The little girl ran, red shoes slapping along Kössener Straße, her head pounded, and face grew flushed. Behind her, German boys advanced, stretching out their gloved hands as they sprinted forward, trying to grasp her coat. Her mother had bought it for her, three winters ago, when Ruth knew, even then, that they hadn’t the money to spend on such an extravagance. But she went to school and flaunted it, even though when she stuffed her hands inside the pockets, her fingers slipped through the worn lining. Now as she ran, she felt the soft crinkle of paper money, sewn within. Just in case, her mother had said, in case we have to disappear, like Uncle Heinz.
“Renn Jude! Lauf!” Run Jew! Run! One of the boys cried out, the rest joining the taunts as they rushed after her, the clanking and thudding of their boots echoed through the streets of Munich. Their uniforms protected them from the frosty darkness as day bled into the evening.
“Wir warden dich fangen!” We will get you! Then she was on the ground. Skin scraped. Knees bloodied.
They surrounded her, eyes narrowed and hands twitching. A dog howled in the distance. Kicking furiously, she pushed herself up from the ground and lurched forward, narrowly evading the boys’ lunging arms. The red of her shoes scraped against the ground, vinyl flakes intermixing with blood.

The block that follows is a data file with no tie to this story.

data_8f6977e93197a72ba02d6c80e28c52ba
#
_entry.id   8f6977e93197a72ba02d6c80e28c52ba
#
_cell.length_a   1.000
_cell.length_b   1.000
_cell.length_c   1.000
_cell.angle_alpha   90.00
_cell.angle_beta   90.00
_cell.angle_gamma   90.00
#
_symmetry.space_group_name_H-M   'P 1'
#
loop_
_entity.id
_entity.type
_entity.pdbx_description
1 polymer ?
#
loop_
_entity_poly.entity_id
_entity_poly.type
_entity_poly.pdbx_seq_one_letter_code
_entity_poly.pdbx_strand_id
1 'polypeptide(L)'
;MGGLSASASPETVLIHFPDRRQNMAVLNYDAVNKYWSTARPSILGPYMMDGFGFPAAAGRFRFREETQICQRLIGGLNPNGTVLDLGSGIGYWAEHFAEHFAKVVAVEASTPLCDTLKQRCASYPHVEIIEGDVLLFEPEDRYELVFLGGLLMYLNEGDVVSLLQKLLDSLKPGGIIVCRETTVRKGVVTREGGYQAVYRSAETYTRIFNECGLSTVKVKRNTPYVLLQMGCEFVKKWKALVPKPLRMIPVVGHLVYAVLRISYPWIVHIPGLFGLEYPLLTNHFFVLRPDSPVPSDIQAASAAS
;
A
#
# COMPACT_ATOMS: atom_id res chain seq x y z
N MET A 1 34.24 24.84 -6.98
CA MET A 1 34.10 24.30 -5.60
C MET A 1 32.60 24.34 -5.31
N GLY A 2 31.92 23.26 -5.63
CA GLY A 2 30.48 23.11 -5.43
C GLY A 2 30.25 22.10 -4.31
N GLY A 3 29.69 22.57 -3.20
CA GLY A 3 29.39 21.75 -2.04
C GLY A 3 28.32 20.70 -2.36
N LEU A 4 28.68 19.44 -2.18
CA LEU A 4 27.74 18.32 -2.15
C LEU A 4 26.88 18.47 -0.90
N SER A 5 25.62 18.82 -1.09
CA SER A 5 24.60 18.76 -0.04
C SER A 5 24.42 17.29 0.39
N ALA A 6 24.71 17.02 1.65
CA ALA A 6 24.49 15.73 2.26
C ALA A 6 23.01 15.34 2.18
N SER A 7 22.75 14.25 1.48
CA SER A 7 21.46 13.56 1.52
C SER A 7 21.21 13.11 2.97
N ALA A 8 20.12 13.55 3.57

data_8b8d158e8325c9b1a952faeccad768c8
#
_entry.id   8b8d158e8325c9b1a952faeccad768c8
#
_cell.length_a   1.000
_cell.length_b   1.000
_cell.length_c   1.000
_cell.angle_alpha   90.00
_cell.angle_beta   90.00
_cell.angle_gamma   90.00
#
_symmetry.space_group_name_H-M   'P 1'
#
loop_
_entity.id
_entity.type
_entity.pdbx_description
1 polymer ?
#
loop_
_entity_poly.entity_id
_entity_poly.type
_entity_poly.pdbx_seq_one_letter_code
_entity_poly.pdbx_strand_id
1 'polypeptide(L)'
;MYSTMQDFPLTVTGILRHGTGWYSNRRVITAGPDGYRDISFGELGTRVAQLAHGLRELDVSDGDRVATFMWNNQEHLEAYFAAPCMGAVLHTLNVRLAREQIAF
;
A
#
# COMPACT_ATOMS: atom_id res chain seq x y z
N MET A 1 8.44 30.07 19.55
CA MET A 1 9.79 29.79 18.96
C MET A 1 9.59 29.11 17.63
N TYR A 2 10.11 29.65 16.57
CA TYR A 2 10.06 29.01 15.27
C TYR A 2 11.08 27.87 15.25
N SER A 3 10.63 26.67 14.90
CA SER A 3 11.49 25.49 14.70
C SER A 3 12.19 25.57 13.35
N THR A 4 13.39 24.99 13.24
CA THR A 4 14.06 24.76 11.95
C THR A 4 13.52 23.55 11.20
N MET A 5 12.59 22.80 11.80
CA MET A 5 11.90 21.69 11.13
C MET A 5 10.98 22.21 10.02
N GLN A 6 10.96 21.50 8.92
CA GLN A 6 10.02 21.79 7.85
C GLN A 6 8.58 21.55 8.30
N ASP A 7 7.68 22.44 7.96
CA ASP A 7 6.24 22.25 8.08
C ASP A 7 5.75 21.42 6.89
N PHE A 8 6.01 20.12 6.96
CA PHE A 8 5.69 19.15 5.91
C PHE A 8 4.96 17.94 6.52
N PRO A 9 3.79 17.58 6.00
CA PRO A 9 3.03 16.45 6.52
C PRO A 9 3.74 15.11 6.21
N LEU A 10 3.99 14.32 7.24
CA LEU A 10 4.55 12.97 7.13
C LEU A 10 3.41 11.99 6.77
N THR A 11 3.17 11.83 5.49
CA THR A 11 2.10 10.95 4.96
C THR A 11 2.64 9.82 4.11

She stumbled onward and rounded the corner to the safety of her family’s antique shop, Geschäft von feinen Antiquitäten, on Hansastrabe Straße. Her home was above the shop, across from which a general store displayed the latest Der Stürmer newspapers. Her mother would buy them sometimes and throw them in their fireplace in the kitchen, hissing under her breath, bastards. As Ruth slammed the door shut, her mother, polishing a silver ladle, looked up with concern. Both stood silently as clocks ticked and church bells rang, knowing that for the past month Ruth had been chased home and no customers had entered the shop – other than Jews.
Ruth made her way upstairs, the floorboards creaking beneath her. She watched from her bedroom window the bustling street below. A father and son walked towards the general store, stopping at the newspapers which detailed the assassination of Ernst von Roth and the Jew responsible for it. What will Jews do next? one headline read. They walked along the display and stopped at a cartoon depicting a jailed Jew. The son, blond hair slicked across the top of his head and curling perfectly around his ears, convinced his father to hand over a single Reichsmark to the assistant. The boy pointed at the funny pictures. He asked his father is Jews were dangerous. The father nodded, Very, they replied, stay away – they will rob you of everything you own. Ruth looked away; fists clenched.